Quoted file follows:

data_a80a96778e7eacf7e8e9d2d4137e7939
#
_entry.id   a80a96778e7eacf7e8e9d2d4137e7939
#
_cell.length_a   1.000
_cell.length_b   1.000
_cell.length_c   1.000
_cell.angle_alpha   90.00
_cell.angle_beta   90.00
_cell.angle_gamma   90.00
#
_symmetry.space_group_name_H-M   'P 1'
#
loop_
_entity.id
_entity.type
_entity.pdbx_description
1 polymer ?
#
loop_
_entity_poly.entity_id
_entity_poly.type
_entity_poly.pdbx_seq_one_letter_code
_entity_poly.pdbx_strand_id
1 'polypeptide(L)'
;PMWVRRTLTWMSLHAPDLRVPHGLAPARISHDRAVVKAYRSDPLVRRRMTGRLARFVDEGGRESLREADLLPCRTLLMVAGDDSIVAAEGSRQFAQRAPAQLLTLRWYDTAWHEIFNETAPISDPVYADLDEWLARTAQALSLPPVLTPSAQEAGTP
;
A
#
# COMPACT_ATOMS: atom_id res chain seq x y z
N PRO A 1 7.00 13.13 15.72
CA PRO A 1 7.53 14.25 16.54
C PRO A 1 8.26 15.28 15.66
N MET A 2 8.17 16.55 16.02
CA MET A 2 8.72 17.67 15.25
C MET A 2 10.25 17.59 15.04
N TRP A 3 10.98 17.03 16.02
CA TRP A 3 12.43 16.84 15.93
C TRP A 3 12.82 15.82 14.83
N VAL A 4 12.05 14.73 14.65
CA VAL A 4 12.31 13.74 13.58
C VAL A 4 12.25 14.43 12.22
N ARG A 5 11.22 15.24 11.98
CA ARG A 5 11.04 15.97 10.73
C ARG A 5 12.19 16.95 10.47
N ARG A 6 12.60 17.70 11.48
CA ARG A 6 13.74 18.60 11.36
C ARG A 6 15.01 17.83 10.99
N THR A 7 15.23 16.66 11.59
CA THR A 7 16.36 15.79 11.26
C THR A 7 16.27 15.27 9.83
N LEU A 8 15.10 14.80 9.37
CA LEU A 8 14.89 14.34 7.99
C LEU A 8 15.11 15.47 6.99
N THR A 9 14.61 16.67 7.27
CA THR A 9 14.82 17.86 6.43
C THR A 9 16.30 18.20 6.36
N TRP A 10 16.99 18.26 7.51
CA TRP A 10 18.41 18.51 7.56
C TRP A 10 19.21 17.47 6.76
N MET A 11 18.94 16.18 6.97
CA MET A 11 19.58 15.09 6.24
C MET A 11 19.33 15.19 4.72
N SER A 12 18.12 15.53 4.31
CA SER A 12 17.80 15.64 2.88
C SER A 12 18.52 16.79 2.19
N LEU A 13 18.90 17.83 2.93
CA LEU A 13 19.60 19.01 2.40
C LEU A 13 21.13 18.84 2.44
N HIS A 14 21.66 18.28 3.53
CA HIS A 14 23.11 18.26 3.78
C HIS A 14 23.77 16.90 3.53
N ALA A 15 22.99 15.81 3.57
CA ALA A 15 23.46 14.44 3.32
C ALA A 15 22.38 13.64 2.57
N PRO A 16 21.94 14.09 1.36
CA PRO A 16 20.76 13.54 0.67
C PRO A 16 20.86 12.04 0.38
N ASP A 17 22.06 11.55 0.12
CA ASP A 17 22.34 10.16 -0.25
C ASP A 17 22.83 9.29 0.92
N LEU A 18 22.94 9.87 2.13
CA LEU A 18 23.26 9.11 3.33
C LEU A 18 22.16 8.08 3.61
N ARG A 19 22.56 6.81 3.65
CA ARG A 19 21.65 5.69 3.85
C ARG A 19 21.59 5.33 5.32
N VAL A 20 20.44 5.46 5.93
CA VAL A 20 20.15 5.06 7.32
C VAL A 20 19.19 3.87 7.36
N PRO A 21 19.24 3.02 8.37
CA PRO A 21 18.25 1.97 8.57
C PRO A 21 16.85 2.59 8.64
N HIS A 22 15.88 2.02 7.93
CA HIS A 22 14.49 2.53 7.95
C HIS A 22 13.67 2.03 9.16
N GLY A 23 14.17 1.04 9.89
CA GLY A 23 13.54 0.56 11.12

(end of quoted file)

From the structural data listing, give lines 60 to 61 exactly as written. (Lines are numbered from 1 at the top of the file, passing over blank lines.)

C TRP A 10 19.21 17.47 6.76
N MET A 11 18.94 16.18 6.97